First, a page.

Widow flies back to US after will talks collapse
A HEARTBROKEN young mother whose husband drowned himself and their three-year-old daughter has flown back to the US after failing to reach a settlement over his disputed will.
Rebecca McCarthy (26) flew back to Los Angeles on Friday after staying in west Cork for a week following the inquest into her husband and daughter's deaths in a bid to reach a compromise over the will. Her husband, Martin McCarthy, changed it a week before his death.
The new document replaced a previous will he had made 14 years earlier and prior to his marriage to Ms McCarthy.
Under the 2013 will, he split his estate between six named parties one of whom was his wife. However, she has argued that she was effectively denied her proper share of her husband's estate, in particular major assets such as farmland.
One of the other five parties has since indicated they will decline any bequest under the terms of Mr McCarthy's new will. The other four parties have been taking legal advice given the looming High Court case.
Ms McCarthy's action over her effective exclusion from inheriting major property assets is now scheduled to be heard in the High Court in April.
The Irish Independent has learned that the settlement talks – which Ms McCarthy stayed in Ireland for a week to progress – ultimately failed after one party refused to compromise.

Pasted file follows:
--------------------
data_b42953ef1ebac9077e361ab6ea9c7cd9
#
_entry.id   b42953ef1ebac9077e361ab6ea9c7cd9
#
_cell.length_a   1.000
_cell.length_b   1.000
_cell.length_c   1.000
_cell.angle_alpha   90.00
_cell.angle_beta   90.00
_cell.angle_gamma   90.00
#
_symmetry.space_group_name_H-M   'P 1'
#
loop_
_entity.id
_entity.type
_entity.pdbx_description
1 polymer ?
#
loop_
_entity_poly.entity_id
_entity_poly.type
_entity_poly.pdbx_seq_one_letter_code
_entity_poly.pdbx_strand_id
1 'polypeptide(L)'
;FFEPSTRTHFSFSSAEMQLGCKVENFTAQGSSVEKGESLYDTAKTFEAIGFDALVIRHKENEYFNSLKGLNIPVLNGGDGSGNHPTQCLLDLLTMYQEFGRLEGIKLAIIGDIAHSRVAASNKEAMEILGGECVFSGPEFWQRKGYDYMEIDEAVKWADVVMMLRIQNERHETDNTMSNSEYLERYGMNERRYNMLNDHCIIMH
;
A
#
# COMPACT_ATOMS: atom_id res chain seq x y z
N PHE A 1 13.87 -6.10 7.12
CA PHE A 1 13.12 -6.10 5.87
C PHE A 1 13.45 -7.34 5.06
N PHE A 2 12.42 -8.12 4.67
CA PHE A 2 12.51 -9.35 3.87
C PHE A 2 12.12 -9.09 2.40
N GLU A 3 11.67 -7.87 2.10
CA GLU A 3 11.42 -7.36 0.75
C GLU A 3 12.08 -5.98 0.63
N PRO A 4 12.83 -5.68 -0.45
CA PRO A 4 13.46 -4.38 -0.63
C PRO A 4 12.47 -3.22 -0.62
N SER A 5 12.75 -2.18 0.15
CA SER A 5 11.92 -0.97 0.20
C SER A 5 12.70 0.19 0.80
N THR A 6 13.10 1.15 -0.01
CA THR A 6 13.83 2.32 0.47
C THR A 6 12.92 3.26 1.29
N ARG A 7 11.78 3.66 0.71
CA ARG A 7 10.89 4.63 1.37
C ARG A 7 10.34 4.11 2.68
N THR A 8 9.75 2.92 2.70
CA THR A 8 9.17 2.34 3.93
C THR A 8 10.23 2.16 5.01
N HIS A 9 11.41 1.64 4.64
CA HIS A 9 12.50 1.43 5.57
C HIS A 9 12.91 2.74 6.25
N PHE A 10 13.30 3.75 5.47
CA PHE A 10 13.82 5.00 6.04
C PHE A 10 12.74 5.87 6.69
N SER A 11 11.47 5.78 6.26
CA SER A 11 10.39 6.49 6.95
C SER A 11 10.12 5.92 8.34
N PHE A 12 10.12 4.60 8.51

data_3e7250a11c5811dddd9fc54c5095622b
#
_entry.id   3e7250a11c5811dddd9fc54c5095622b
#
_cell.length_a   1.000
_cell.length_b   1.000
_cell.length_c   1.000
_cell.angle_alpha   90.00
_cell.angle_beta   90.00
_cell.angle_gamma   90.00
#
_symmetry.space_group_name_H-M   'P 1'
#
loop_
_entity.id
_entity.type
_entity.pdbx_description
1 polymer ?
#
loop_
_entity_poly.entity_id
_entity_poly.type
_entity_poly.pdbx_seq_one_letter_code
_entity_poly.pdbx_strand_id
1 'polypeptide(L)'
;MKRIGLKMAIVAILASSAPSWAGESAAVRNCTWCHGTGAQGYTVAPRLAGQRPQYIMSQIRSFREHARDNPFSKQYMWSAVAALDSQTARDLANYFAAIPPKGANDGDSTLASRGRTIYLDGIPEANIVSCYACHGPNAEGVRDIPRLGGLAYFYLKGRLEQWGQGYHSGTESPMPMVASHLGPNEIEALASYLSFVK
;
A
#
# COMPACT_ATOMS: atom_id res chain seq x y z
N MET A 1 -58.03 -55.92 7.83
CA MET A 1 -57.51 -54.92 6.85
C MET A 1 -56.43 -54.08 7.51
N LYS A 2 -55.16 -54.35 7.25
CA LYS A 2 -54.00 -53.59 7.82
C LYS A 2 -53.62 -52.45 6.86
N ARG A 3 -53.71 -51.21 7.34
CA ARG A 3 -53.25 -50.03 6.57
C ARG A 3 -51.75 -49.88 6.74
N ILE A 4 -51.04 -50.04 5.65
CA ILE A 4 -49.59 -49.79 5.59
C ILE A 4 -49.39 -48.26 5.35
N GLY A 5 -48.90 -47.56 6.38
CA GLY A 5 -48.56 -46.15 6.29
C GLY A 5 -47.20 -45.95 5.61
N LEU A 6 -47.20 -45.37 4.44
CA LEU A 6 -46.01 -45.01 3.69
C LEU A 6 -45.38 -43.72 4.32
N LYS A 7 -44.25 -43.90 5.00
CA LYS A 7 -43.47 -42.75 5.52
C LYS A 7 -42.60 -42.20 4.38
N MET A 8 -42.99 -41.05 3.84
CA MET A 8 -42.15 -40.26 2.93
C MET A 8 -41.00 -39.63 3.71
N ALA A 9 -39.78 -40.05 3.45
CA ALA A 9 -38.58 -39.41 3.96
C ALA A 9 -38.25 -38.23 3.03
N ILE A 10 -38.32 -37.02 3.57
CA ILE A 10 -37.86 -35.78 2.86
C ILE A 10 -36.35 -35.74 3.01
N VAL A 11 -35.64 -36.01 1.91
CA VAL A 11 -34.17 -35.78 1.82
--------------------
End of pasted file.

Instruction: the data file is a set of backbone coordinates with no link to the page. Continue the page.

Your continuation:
A friend of the young American woman said she is so traumatised she may never again return to Ireland.
"It has been a devastating week for her. She had been dreading the inquests for a year but in her wildest nightmares she hadn't expected what happened," one friend said.
"Rebecca stayed on in Ireland for a week in the hope that a settlement over the will could be agreed. She is absolutely heartbroken that it looks now as if a High Court case cannot be avoided."
Ms McCarthy fled in tears from a Bantry coroner's inquest two weeks ago into the death of her husband, Martin (50), and her only child, Clarissa (3), in March 2013. The bodies were found 200 metres apart in shallow waters near a beach on Mr McCarthy's farm.
Ms McCarthy's family had clashed with friends of Mr McCarthy after they loudly objected to any suggestion in the inquest verdicts that the farmer restrained or held his daughter in the sea.
One friend of Mr McCarthy effectively suggested Clarissa's death was an accident. Two other friends insisted that pathology evidence did not support any verdict which indicated the father restrained his daughter.
Ms McCarthy became so upset during the loud exchanges that she briefly fled the hearing.
Her family, visibly appalled by what was said, replied to the friends: "He killed her," and "if he were still alive he would be charged with murder."
Mr McCarthy had left a suicide note in the milking parlour of his isolated farm at Audley Cove, outside Ballydehob.
The couple first met when Rebecca was a 16-year-old student at Schull Community School a decade ago. They met after he helped her with a transition year project she was doing on farming and rural Ireland. There was a 24 year age gap between them.
They married in 2006 when Rebecca was 19 with Clarissa being born three years ago.